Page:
The creature saw him and paused on the grade while continuing to watch his descent. Varthikes concentrated on it, reaching out with his mind to feel that of the creature's. He blinked in alarm at the fright and hostility he received.

A second creature had begun to emerge from the structure, but stopped when the first one quickly turned to emit a series of odd sounds back at it. The second, Varthikes noticed, had considerably darker fur on its head than the first and looked to be slightly taller, even accounting for its slightly elevated position. Varthikes concentrated on this one and, when it saw him, was struck by an explosion of alarm, which quickly dissipated to a wave of awe that caused his own heart to float with elation.

He once felt the mind of a humpco from a distance, out of curiosity. There was not much to be felt. Hunger, sleepiness, and very little interest for their surroundings except for when looking out for predators. And, of course, there was the overwhelming terror whenever he flew toward them. He decided that they were alive only to eat and to be eaten and found it remarkable that they didn't die from sheer boredom. He had felt other animal minds before as well. While many appeared to have more range of emotions than the humpcoes, none have ever exhibited the level of fascination toward him as did that second biped.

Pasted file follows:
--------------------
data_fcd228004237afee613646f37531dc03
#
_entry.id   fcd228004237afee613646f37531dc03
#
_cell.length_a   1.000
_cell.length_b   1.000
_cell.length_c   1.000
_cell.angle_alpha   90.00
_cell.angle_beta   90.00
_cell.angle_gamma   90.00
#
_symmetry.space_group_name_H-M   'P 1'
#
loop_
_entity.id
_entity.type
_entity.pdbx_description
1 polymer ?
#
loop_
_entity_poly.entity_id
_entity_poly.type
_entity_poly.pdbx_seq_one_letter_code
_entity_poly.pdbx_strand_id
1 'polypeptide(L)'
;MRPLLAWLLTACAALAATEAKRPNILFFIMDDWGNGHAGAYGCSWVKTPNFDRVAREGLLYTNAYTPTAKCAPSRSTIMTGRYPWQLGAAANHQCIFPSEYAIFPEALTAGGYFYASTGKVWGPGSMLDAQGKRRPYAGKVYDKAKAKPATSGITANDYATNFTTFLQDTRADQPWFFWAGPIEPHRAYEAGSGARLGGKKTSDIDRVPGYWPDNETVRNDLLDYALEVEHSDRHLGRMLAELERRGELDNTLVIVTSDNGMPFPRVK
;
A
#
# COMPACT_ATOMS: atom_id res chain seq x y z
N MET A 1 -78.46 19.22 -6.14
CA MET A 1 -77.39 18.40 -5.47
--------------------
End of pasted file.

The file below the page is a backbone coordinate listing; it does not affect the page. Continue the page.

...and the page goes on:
This, added to the matter of their arrival, piqued his curiosity. It suggested that these creatures were capable of-or close to-the same level of intelligence as himself and others of his kind. Deciding to try to get closer, Varthikes continued his descent toward the creatures' object.

*

Commander Herman Shelski, his jaw firmly set, rested a hand on his holstered sidearm. His alert, sapphire eyes locked on the giant avian spiraling toward them. There was no doubt in his mind that its target was the landing party and their ship. As he watched, every dragon story he had read and heard as a child trampled through his mind. Every image he had seen of such creatures spouting flame on its victims. "It is approaching the scout ship!" he announced over his shoulder to the rest of survey team in his bass, Scandinavian-accented voice. He activated his wrist-mounted com-link and lifted it to his mouth. "Lieutenant Hart," he called to the officer manning the secondary tactical station, "prepare to deploy the dorsal laser turret."